Master of Community and Regional Planning (MCRP)

This 24-month program is designed to continuously anticipate and respond to the world’s rapidly changing urban, regional, and global environments. Graduates from MCRP work in a wide range of exciting and influential jobs in the public, private, and non-profit sectors. In recent years, 95% of the graduates from the MCRP program have secured planning-related employment within one year of graduation.

MCRP is believed to be the only master’s degree in Planning accredited in both Canada (by the Professional Standards Board of the Canadian Institute of Planners) and the United States (by the Planning Accreditation Board of the American Planning Association). This dual accreditation, with its broader curriculum and employment eligibility, means graduates are qualified to work as planners in Canada, the U.S., and any other country that recognizes Canadian and American planning accreditation.

The program provides foundational knowledge, skills, and attitudes that professional planners need to enter and succeed in the workplace. As a generalist program, its diploma does not specify a particular specialization or other distinction. However, students in the ICP concentration complete a modified set of general and ICP-specific requirements.

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The curriculum describes professional planning practice, the process and institutional arrangements for planning, planning’s ideological basis, and the role and ethical responsibility of planners.

The program also offers:

  • Opportunities for students with narrow disciplinary training to broaden their knowledge, in order to better assume responsibilities in planning and management
  • Opportunities for students with a generalist background to acquire greater disciplinary rigour in a planning-related topical area of their choice
  • Flexibility within a structured format to design a program of studies to satisfy individual needs
  • Formal coursework, studio experience, and internship alike

Program Structure

  • 42 credits in required courses, tailored to the evolving demands of the planning profession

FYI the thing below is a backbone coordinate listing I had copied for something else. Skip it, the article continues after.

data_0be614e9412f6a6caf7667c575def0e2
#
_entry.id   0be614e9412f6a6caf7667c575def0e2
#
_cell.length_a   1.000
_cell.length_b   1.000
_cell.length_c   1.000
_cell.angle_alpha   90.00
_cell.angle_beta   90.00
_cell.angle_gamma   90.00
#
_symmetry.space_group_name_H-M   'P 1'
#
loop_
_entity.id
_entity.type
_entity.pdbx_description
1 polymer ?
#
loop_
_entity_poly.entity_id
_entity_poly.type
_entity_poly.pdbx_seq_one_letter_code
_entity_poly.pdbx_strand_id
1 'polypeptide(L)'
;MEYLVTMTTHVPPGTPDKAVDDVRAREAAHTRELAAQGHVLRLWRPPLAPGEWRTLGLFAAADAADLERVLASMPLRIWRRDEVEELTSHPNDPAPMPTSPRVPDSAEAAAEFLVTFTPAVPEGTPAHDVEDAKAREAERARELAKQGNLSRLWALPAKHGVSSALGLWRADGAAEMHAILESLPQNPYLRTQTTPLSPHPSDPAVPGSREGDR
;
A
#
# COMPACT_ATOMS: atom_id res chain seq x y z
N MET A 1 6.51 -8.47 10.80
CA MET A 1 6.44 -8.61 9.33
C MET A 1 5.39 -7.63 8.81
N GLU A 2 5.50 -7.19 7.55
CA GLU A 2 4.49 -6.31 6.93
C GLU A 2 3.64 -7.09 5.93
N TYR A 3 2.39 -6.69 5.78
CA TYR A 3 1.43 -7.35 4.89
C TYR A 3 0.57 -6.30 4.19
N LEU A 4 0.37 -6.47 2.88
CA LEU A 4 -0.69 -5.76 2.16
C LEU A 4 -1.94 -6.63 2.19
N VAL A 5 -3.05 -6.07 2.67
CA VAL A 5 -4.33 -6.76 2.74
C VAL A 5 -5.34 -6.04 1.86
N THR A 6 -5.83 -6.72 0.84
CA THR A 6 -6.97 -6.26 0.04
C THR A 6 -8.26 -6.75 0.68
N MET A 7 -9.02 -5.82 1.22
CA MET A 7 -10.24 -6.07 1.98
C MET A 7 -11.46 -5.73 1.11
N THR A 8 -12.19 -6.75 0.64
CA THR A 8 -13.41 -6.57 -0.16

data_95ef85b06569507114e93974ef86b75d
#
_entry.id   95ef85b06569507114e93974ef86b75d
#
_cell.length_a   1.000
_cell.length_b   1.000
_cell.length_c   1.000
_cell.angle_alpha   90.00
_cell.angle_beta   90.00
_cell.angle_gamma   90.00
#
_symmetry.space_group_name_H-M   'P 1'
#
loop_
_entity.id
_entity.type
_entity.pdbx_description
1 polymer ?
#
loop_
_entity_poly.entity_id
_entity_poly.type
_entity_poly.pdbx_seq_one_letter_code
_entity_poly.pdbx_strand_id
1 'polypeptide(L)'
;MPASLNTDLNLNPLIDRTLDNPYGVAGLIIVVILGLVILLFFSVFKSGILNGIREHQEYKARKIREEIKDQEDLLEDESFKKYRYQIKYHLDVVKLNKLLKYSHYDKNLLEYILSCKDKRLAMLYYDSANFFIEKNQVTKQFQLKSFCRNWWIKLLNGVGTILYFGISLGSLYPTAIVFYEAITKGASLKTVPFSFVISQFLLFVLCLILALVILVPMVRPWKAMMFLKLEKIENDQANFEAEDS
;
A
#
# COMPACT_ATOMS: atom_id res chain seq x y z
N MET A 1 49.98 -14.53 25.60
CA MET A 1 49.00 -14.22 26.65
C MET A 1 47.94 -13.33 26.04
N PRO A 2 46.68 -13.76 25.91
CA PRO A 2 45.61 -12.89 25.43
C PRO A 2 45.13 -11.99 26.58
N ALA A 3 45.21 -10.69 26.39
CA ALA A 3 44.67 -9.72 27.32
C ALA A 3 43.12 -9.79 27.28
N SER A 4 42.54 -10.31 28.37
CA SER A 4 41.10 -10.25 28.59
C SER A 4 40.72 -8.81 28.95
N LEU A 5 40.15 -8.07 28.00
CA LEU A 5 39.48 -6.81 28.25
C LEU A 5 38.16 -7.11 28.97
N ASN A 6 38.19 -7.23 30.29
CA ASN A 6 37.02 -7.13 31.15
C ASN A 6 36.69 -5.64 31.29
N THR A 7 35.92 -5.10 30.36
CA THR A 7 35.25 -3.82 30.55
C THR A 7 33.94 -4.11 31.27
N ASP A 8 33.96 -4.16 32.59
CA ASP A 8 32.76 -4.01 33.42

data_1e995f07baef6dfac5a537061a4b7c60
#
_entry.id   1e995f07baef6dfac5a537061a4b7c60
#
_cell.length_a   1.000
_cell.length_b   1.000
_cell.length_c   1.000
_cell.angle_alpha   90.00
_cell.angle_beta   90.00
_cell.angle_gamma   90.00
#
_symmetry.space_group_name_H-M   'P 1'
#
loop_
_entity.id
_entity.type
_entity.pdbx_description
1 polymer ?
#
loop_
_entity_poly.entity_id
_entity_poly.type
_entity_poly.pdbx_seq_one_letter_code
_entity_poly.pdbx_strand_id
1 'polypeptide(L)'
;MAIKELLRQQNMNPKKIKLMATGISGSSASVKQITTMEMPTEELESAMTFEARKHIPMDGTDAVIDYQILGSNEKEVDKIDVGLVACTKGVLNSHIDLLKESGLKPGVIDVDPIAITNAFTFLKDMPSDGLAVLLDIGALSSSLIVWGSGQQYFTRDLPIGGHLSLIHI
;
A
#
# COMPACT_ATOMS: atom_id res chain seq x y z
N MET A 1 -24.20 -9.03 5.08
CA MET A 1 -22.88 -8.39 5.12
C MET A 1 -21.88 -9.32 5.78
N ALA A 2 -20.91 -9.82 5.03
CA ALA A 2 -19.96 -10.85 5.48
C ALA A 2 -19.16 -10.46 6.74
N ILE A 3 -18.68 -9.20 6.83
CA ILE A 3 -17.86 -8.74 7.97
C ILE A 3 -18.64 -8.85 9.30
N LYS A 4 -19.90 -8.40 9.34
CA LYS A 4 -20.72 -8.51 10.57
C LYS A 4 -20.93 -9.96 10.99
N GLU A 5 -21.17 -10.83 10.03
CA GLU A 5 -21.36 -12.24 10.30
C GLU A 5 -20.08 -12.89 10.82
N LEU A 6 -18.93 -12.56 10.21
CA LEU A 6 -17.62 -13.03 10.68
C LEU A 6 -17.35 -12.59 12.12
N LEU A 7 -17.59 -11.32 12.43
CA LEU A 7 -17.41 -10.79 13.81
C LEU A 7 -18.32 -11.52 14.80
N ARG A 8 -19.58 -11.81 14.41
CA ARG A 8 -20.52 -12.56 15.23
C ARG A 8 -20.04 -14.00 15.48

• 18 credits of elective courses you select based on interests and professional aspirations
  • A second-year 2-term studio course that integrates theories and methods covered throughout the curriculum into a single team-based project, with a real client or community group
  • Internship experience and mentorship opportunities with local planning practitioners


A concentration is a specific area of emphasis within the program. You are not required to declare a concentration; they are an optional tool to help you customize your school experience. Declaring a concentration will inform the types of classes you will take to fulfill the requirements for your degree. A concentration will also help inform potential employers about your specific area of interest and expertise.

SCARP's concentrations include Urban Design (UD) and Indigenous Community Planning (ICP). You may speak to your Faculty Advisor regarding the prospect of a custom concentration.

Course Requirements
Required Courses
PLAN 5083Foundations of Planning Theory and Historyxxx
PLAN 5092Urbanism as a Global Way of Lifexxx
PLAN 5102Environment and Sustainability Concepts for Planning Practicexxx
PLAN 5213Quantitative Skills for Plannersxxx
PLAN 5222Qualitative Data Collection and Analysisxxx
PLAN 5232The Profession of Planningxxx
PLAN 5242Legal Concepts for Professional Planningxxx
PLAN 5252Planning Practice Methodsxxx
PLAN 5266Selected Topics in Experiential Learning: The Planning Studioxxx
PLAN 5273Internshipxxx
PLAN 528A3Capstone Professional Report x x
PLAN 528B6Capstone Professional Report - Indigenous Community Planning x 
PLAN 5033Strategic Planning for Community Economic Development x 
PLAN 5173Theory and Methods of Urban Design  x
PLAN 5333Indigenous Community Planning: Ways of Being & Knowing x 
PLAN 5533Indigenous Law and Governance x 
PLAN 587A3Urban Design  x
PLAN 587B3Urban Design Studio  x
PLAN 5953Negotiation, Facilitation, and Mediation: Principle & Practices x 
TOTAL CREDITS (not including elective requirements):304542
Course Structure
General MCRP
Year 1 Term 1
Year 1 Term 2
Year 1 Summer
Year 2 Term 1
Year 2 Term 2
Year 2 Summer
PLAN 508PLAN 509PLAN 527PLAN 523PLAN528 (optional)PLAN 528A
PLAN 510PLAN 522 PLAN 526PLAN 526 (continued) 
PLAN 521PLAN 524    
PLAN 525     
ICP Concentration
Year 1 Term 1
Year 1 Term 2
Year 1 Summer
Year 2 Term 1
Year 2 Term 2
Year 2 Summer
PLAN 508PLAN 509PLAN 527APLAN 523  
PLAN 510PLAN 522 PLAN 526/PLAN528BPLAN 526/PLAN 528B 
PLAN 521PLAN 524 PLAN 503  
PLAN 525PLAN 553    
PLAN 533PLAN 595    
Urban Design Concentration

PLAN 508

PLAN 510PLAN 522PLAN 587BPLAN 526PLAN 526 (continued) 
PLAN 521PLAN 524    
PLAN 525PLAN 587A    
PLAN 517     
The Future of MCRP

SCARP is currently updating the core requirements of the MCRP program, in order to keep pace with a rapidly-changing world and the range of problems that planners are trying to solve. The updates we are making to the MCRP program have been shaped by SCARP faculty, students, and alumni along with the Canadian Institute of Planners and the American Planning Association, who have all weighed in on the knowledge, skills, and values that they think planning students need to learn in a master’s program.

The renewed program is meant to address some of the biggest problems facing society today, including climate change, systemic injustice, and planning for more resilient communities; as well as ongoing efforts to repair relationships with Indigenous people and decolonize planning in Canada. 

The revised program is currently undergoing a senate approvals process, and is projected to be implemented for the 2022/2023 academic year. Students enrolled in September 2021 will not be held to the revised requirements, and can proceed as per their established program plan.